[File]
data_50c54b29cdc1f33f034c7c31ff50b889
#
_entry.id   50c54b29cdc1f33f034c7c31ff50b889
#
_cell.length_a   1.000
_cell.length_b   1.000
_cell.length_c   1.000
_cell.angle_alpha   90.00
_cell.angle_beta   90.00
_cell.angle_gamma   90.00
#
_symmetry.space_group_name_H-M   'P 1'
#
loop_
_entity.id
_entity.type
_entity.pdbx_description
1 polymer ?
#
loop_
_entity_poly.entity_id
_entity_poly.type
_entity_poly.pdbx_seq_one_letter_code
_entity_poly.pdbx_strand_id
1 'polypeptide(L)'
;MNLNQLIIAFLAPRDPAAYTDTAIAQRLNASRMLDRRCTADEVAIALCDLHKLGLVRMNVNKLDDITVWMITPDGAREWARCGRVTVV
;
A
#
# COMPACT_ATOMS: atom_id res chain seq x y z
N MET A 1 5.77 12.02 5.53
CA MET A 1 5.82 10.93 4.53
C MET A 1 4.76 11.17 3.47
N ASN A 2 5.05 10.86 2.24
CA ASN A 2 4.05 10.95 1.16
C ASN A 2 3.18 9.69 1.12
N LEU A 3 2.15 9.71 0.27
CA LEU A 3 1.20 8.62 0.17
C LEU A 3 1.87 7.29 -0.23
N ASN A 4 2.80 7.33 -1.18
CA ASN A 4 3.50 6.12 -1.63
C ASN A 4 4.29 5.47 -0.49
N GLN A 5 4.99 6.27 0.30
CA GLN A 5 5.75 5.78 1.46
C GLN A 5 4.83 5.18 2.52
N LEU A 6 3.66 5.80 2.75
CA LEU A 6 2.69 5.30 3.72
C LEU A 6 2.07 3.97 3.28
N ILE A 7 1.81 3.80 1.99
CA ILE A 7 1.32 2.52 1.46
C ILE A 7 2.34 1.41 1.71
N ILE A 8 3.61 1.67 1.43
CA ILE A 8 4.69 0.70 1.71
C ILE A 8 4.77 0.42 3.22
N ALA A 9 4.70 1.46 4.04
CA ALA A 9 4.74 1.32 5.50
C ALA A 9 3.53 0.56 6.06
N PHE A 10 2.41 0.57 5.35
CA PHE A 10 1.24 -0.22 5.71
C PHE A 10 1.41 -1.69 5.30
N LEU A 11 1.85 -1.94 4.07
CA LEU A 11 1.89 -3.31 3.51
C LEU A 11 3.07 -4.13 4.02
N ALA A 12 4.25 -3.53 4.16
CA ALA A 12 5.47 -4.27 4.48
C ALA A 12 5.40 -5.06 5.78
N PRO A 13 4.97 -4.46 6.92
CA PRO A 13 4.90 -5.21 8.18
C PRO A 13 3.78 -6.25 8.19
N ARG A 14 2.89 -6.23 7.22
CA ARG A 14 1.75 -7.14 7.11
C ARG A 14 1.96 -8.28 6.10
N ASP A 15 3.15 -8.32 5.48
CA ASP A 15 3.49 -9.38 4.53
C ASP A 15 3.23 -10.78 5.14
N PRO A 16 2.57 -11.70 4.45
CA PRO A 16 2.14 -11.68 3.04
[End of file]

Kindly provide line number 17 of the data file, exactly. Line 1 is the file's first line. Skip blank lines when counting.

_entity.pdbx_description